SD improvement factor
62.15
41.19
Worst month - multipath (%)
99.99979
99.99968
(sec)
5.55
8.37
Annual - multipath (%)
99.99993
99.99989
(sec)
22.64
22.64
(% - sec)
99.99982 - 56.79
Rain region
ITU Region E
0.01% rain rate (mm/hr)
22.00
Flat fade margin - rain (dB)
35.94
Rain rate (mm/hr)
208.11
Rain attenuation (dB)
35.94
Annual rain (%-sec)
99.99999 - 1.69
Annual multipath + rain (%-sec)
99.99981 - 58.48
UHN+5-Site317+7.pl4
Reliability Method - ITU-R P.530-7/8
Space Diversity Method ITU-R P.530-12 Baseband Switching
Rain - ITU-R P530-7

The preceding table provides link information after calculation. This link uses the 11 GHz frequency and
space diversity. The designed normal RSL is 40 dB, the threshold RSL is 76 dB, and the fade margin

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Zhong Hongsheng

is about 36 dB. Figure 3 shows the signal receiving curves of the main and diversity antennas of this
reflected link at the actual antenna height after on-site survey. In Figure 3, H1 indicates the UHN site
and H2 indicates the GKR006 site. The solid line in red indicates the signal receiving curve when sites
H1 and H2 use main antennas. The dashed line in blue indicates the signal receiving curve when site
H1 uses the main antenna to transmit signals and site H2 uses the diversity antenna to receive the
signals. The dashed line in orange indicates the signal receiving curve when site H2 uses the main
antenna to transmit signals and site H1 uses the diversity antenna to receive the signals.
The signal receiving of the main and diversity antennas is correlated. There is a slight difference in
signal receiving between the main and diversity antennas at the fading valley. Therefore, it is
determined preliminarily that the antenna height is set incorrectly. The frequency governance in country
K is sound and frequencies are exclusively allocated to carriers. The software analysis result shows
that no inter-frequency interference exists.
Figure 3 Signal receiving curves of the main and diversity antennas of this reflected link at the actual
antenna height

Observe the RSL curve to judge the actual RSL status. Run an executable script to collect RSLs of the
main and diversity antennas of this hop from the NMS every other 30 seconds and then draw RSL
curves. Figure 4 shows the RSL curves of the four antennas in two directions of the hop from 20:00
p.m. on October 25 to 02:00 a.m. on October 26. The abscissa indicates time and the ordinate indicates
RSL. The legend on the right is four lines in different colors indicating the RSLs of the main and
diversity antennas at sites H1 and H2. Figure 5 shows the RSL curves from 20:00 p.m. on October 26
to 01:00 a.m. on October 27. Rectangles A and B in red are zoomed in to display the RSL changes of
the main and diversity antennas during fading. Figure 4-1 and Figure 5-1 show the rectangles A and B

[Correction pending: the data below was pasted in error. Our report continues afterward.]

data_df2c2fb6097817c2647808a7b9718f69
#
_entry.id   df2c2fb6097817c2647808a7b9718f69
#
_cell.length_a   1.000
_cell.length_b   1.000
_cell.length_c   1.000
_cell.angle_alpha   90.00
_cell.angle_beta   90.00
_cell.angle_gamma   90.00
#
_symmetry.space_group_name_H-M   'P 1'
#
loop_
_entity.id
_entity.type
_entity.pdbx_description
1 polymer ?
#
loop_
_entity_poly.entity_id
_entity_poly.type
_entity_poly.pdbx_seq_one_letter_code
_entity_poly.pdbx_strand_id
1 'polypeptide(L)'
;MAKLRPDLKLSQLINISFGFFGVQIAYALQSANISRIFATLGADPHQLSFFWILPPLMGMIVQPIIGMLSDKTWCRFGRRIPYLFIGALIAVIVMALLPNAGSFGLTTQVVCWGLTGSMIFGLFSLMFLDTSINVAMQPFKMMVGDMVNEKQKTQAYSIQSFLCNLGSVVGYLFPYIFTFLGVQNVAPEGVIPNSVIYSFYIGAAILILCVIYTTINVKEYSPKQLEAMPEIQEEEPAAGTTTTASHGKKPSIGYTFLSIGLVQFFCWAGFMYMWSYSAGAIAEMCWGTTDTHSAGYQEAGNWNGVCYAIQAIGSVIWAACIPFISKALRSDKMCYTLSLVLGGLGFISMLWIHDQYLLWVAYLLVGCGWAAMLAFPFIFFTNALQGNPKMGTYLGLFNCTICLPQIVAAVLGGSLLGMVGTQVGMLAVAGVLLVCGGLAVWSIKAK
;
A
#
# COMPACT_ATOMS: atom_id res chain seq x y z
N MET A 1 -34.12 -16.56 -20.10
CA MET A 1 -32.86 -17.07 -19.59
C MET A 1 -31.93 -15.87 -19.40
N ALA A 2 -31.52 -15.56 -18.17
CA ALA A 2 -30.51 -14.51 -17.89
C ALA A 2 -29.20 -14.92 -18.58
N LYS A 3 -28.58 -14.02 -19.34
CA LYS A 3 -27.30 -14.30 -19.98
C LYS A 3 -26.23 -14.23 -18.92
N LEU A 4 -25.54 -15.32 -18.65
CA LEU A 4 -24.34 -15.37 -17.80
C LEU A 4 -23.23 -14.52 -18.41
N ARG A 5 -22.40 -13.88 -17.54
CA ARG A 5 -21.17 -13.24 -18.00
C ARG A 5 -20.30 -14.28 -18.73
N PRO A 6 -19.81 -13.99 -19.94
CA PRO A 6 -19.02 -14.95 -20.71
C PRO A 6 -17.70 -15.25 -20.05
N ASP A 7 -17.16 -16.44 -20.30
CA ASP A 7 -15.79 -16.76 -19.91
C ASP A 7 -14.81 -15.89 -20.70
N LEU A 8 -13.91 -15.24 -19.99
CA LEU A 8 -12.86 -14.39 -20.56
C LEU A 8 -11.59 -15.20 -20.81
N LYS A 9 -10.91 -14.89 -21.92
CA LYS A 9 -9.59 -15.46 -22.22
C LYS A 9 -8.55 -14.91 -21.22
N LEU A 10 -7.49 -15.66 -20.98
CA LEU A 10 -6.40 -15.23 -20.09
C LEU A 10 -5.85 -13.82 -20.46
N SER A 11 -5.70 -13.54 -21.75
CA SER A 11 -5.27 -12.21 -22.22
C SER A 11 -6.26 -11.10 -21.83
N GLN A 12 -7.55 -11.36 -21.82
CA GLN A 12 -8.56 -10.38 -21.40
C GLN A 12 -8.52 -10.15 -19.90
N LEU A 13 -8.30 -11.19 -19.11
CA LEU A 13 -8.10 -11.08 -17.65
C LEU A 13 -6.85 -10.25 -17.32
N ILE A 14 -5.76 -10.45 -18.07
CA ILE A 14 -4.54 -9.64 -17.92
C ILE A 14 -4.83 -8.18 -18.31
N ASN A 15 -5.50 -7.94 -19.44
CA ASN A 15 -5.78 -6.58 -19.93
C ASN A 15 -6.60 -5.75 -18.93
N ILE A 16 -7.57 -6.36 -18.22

that are zoomed in.

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Zhong Hongsheng

RS L

Figure 4 RSL curves of the main and diversity antennas at sites H1 and H2 from 20:00 p.m. on October
25 to 02:00 a.m. on October 26

Figure 4-1 RSL curves in rectangle A that is zoomed in

Figure 5 RSL curves of the main and diversity antennas at sites H1 and H2 from 20:00 p.m. on October
26 to 01:00 a.m. on October 27

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Zhong Hongsheng

Figure 5-1 RSL curves in rectangle B that is zoomed in

The preceding four figures show that fading occurs in the time range from dusk to midnight. The
general fading trend shows that RSL fading of the main and diversity antennas is not complementary.
When received signals are faded due to atmospheric multipath propagation, the RSLs of the main and
diversity antennas at sites H1 and H2 are both faded. The RSLs of the main and diversity antennas are
highly related. The four curves take on a concave form due to slow fading.
Meanwhile, in the general fading trend, the RSLs of the main and diversity antennas are
complementary in the fast RSL change time range, as shown in Figure 5-1. The RSLs are not

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Across-Desert Radio Link Fault Diagnosis

Zhong Hongsheng

complementary in other time ranges. In Figure 4-1, the yellow line and pink line indicate RSLs of the
main and diversity antennas at site H1 respectively. The RSL curves are basically identical to reflected
link curves of the main and diversity antennas analyzed by the Pathloss, as shown in Figure 3. That is,
the heights of the main and diversity antennas do not achieve fading complementarity. Therefore, the
antenna height of this hop needs to be adjusted. Many antennas are installed in multiple directions of
the tower at site H1 and there is no space for realigning the antennas. Only the antennas at site H2 can
be realigned. Use a 12.5-meter antenna as the main antenna and a 21-meter antenna as the diversity
antenna at site H2 after repeated calculation, and keep antennas at site H1 unchanged. The
realignment is to increase the height difference between the transmit antenna and the receive antenna
as well as reduce the height of the main antenna at site H2 so that it works stably when k equals 4/3.
See the solid line in red in Figure 6. The RSL fading of the main and diversity antennas is
complementary after realignment. Figure 6 shows the signal receiving curves generated by the